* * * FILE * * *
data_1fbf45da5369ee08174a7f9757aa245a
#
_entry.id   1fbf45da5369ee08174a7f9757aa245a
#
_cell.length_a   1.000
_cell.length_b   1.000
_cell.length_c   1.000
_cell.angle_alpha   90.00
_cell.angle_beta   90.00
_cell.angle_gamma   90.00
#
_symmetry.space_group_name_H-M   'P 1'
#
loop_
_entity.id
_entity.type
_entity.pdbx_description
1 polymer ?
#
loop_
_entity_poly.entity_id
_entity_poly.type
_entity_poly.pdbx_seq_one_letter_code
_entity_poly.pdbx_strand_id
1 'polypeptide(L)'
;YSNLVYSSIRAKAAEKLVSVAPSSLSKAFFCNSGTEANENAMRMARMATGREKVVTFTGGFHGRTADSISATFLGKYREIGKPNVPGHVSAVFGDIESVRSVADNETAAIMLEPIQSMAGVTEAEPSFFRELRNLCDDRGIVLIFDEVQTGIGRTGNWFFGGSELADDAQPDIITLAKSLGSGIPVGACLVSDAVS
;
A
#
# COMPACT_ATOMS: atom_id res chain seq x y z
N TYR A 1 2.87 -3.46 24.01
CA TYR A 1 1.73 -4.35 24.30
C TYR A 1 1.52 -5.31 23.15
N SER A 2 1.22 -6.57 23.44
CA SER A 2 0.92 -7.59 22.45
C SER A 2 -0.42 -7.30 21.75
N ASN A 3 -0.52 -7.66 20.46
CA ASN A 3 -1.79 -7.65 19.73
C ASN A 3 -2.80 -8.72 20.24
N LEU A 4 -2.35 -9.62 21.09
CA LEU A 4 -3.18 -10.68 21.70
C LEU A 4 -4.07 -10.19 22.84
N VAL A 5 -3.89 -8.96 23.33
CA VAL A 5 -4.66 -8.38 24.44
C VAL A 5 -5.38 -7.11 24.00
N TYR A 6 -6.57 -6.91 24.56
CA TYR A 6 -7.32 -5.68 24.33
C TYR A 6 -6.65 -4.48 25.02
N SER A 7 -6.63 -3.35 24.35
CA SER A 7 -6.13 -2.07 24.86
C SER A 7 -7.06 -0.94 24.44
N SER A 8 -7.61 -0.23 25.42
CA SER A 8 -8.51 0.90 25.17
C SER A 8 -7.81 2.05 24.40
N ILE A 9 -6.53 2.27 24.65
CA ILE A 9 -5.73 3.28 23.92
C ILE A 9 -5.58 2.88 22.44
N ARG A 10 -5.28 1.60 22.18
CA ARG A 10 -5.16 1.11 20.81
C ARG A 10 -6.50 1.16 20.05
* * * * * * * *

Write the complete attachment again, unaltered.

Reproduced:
data_1fbf45da5369ee08174a7f9757aa245a
#
_entry.id   1fbf45da5369ee08174a7f9757aa245a
#
_cell.length_a   1.000
_cell.length_b   1.000
_cell.length_c   1.000
_cell.angle_alpha   90.00
_cell.angle_beta   90.00
_cell.angle_gamma   90.00
#
_symmetry.space_group_name_H-M   'P 1'
#
loop_
_entity.id
_entity.type
_entity.pdbx_description
1 polymer ?
#
loop_
_entity_poly.entity_id
_entity_poly.type
_entity_poly.pdbx_seq_one_letter_code
_entity_poly.pdbx_strand_id
1 'polypeptide(L)'
;YSNLVYSSIRAKAAEKLVSVAPSSLSKAFFCNSGTEANENAMRMARMATGREKVVTFTGGFHGRTADSISATFLGKYREIGKPNVPGHVSAVFGDIESVRSVADNETAAIMLEPIQSMAGVTEAEPSFFRELRNLCDDRGIVLIFDEVQTGIGRTGNWFFGGSELADDAQPDIITLAKSLGSGIPVGACLVSDAVS
;
A
#
# COMPACT_ATOMS: atom_id res chain seq x y z
N TYR A 1 2.87 -3.46 24.01
CA TYR A 1 1.73 -4.35 24.30
C TYR A 1 1.52 -5.31 23.15
N SER A 2 1.22 -6.57 23.44
CA SER A 2 0.92 -7.59 22.45
C SER A 2 -0.42 -7.30 21.75
N ASN A 3 -0.52 -7.66 20.46
CA ASN A 3 -1.79 -7.65 19.73
C ASN A 3 -2.80 -8.72 20.24
N LEU A 4 -2.35 -9.62 21.09
CA LEU A 4 -3.18 -10.68 21.70
C LEU A 4 -4.07 -10.19 22.84
N VAL A 5 -3.89 -8.96 23.33
CA VAL A 5 -4.66 -8.38 24.44
C VAL A 5 -5.38 -7.11 24.00
N TYR A 6 -6.57 -6.91 24.56
CA TYR A 6 -7.32 -5.68 24.33
C TYR A 6 -6.65 -4.48 25.02
N SER A 7 -6.63 -3.35 24.35
CA SER A 7 -6.13 -2.07 24.86
C SER A 7 -7.06 -0.94 24.44
N SER A 8 -7.61 -0.23 25.42
CA SER A 8 -8.51 0.90 25.17
C SER A 8 -7.81 2.05 24.40
N ILE A 9 -6.53 2.27 24.65
CA ILE A 9 -5.73 3.28 23.92
C ILE A 9 -5.58 2.88 22.44
N ARG A 10 -5.28 1.60 22.18
CA ARG A 10 -5.16 1.11 20.81
C ARG A 10 -6.50 1.16 20.05